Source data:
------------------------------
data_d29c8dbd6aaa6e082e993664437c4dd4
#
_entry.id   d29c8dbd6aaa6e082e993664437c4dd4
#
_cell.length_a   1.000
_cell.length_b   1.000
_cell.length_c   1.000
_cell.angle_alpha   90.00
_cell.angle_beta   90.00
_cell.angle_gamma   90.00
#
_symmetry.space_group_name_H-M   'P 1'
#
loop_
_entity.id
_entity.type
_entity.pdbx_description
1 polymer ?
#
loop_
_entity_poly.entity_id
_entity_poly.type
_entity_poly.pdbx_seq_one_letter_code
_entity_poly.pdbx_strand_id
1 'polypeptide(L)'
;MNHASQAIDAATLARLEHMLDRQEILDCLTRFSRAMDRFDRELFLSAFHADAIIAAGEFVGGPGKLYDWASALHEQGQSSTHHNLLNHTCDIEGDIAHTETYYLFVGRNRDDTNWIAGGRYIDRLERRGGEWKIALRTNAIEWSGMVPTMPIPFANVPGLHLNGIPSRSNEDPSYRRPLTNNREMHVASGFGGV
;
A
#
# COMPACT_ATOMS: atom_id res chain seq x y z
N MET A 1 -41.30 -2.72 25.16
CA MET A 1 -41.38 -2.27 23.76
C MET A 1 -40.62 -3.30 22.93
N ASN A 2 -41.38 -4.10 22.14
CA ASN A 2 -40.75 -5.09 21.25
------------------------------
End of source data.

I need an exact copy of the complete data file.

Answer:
data_d29c8dbd6aaa6e082e993664437c4dd4
#
_entry.id   d29c8dbd6aaa6e082e993664437c4dd4
#
_cell.length_a   1.000
_cell.length_b   1.000
_cell.length_c   1.000
_cell.angle_alpha   90.00
_cell.angle_beta   90.00
_cell.angle_gamma   90.00
#
_symmetry.space_group_name_H-M   'P 1'
#
loop_
_entity.id
_entity.type
_entity.pdbx_description
1 polymer ?
#
loop_
_entity_poly.entity_id
_entity_poly.type
_entity_poly.pdbx_seq_one_letter_code
_entity_poly.pdbx_strand_id
1 'polypeptide(L)'
;MNHASQAIDAATLARLEHMLDRQEILDCLTRFSRAMDRFDRELFLSAFHADAIIAAGEFVGGPGKLYDWASALHEQGQSSTHHNLLNHTCDIEGDIAHTETYYLFVGRNRDDTNWIAGGRYIDRLERRGGEWKIALRTNAIEWSGMVPTMPIPFANVPGLHLNGIPSRSNEDPSYRRPLTNNREMHVASGFGGV
;
A
#
# COMPACT_ATOMS: atom_id res chain seq x y z
N MET A 1 -41.30 -2.72 25.16
CA MET A 1 -41.38 -2.27 23.76
C MET A 1 -40.62 -3.30 22.93
N ASN A 2 -41.38 -4.10 22.14
CA ASN A 2 -40.75 -5.09 21.25